2016 is already half over. If you’re like many working Americans, fixed costs like household bills and monthly credit card payments are a looming reality.
No matter how much income you bring in each month, it is still very possible to be living with a net worth that is no bigger than what is classified at the poverty level. Believe it or not, there are many people living on an income considered to be at the poverty level who have a bigger net worth than people making well over $50,000 annually.
Yesterday, I read an article published on July 1st by Ebony Magazine. The article was written by Kara I. Stevens, the self-proclaimed “Frugal Feminista.” This informative article by Stevens offered some straight talk about the main reasons why so many people are dealing with financial turmoil in their lives.
“One of the reasons that many of us fail at actualizing our financial goals is because they are too big, too broad, and too ‘pie in the sky,'” Stevens wrote.
Stevens went on to explain what she called a SMART (Specific, Measurable, Attainable, Realistic, and Time-bound) goal-setting process for fixing your finances by eliminating nagging debt. “Creating SMART goals will give you a starting point, an ending point, and a path of how to demolish your debt,” Stevens also writes.
According to a report by Fortune Magazine published earlier this year, consumer credit card debt is on pace to reach $1 trillion dollars by the end of 2016. This is alarming because those same astronomical numeric projections were made in July of 2008 prior to the catastrophic financial crash that occurred later that year.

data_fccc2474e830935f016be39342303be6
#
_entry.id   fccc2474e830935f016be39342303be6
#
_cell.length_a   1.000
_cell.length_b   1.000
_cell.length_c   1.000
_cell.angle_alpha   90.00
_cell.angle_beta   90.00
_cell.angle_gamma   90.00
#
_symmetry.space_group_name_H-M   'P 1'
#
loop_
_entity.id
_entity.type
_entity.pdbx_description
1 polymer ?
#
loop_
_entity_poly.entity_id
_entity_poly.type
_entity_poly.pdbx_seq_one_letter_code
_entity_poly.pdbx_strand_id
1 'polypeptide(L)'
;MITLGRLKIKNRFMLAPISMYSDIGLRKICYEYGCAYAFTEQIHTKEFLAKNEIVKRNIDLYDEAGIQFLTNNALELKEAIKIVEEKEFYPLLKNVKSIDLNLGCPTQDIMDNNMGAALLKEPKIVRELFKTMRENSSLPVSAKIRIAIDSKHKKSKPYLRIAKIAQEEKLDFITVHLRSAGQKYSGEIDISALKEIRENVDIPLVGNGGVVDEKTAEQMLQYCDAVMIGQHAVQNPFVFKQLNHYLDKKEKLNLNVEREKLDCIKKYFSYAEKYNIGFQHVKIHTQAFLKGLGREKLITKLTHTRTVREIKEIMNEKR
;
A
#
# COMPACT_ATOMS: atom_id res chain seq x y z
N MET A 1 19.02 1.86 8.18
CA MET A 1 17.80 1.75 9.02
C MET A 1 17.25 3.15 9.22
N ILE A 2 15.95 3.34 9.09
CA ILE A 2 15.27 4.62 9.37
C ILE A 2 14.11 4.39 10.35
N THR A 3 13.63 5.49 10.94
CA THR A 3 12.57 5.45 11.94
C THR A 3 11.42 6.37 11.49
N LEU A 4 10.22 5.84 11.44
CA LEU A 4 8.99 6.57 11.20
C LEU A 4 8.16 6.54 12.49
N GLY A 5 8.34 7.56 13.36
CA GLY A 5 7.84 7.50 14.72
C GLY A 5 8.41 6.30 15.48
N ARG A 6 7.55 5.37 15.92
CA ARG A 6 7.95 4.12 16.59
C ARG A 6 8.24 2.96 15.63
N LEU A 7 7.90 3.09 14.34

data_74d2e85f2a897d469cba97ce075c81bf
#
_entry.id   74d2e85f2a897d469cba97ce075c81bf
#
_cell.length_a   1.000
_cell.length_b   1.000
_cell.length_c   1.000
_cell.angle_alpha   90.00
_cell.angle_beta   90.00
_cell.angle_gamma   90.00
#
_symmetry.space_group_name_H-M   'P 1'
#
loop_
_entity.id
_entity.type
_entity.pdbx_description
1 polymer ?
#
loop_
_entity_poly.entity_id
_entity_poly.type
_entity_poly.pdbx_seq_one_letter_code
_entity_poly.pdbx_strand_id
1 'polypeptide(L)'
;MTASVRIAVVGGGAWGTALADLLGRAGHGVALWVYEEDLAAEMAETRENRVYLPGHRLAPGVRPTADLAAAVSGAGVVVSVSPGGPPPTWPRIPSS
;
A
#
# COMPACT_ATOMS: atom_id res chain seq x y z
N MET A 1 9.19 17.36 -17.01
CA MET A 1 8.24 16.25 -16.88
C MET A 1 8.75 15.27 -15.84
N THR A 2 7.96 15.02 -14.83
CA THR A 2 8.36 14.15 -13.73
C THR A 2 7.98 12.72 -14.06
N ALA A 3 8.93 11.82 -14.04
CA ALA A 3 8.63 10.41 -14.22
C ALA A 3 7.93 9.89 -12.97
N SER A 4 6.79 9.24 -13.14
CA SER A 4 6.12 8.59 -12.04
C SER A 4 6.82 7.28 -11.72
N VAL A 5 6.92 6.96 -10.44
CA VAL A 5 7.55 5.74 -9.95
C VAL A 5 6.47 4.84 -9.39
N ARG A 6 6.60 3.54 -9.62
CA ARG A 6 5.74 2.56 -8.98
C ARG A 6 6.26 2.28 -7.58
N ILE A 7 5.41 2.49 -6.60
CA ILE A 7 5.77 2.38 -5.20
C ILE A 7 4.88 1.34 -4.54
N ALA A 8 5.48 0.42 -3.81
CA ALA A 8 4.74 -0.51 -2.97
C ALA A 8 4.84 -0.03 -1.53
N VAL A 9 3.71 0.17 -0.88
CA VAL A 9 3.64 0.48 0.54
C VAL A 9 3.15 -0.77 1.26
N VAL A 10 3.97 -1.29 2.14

However, Ebony Magazine’s article by the Frugal Feminista clearly states how you can avoid financial ruin by setting goals that are within your ability to achieve. She offered some sound advice on what it takes to take control of your financial future.
“SMART goals turn dreams into concrete realities, because they keep you focused and in tune with what you really want,” she wrote. “Now that I have walked you through it, create a debt elimination SMART goal and find an accountability partner that you don’t want to let down and who will keep you in check,” Stevens continued.
To read more of the Frugal Feminista’s article, click on the link below.
About the Author
Victor Trammell (pictured above) is a contributor to HealthyBlackWoman.com, a division of NOMA UNlimited Media. He is also a staff writer and reporter for TheBlackHomeSchool.com, which is part of the Your Black World online news and business network. Mr. Trammell has been a member of the Your Black World/NOMA UNlimited writing team since July of 2012 and has covered news stories on politics, education, entertainment, as well as economics. You can view a sample of his professional writing portfolio at victortrammell.contently.com.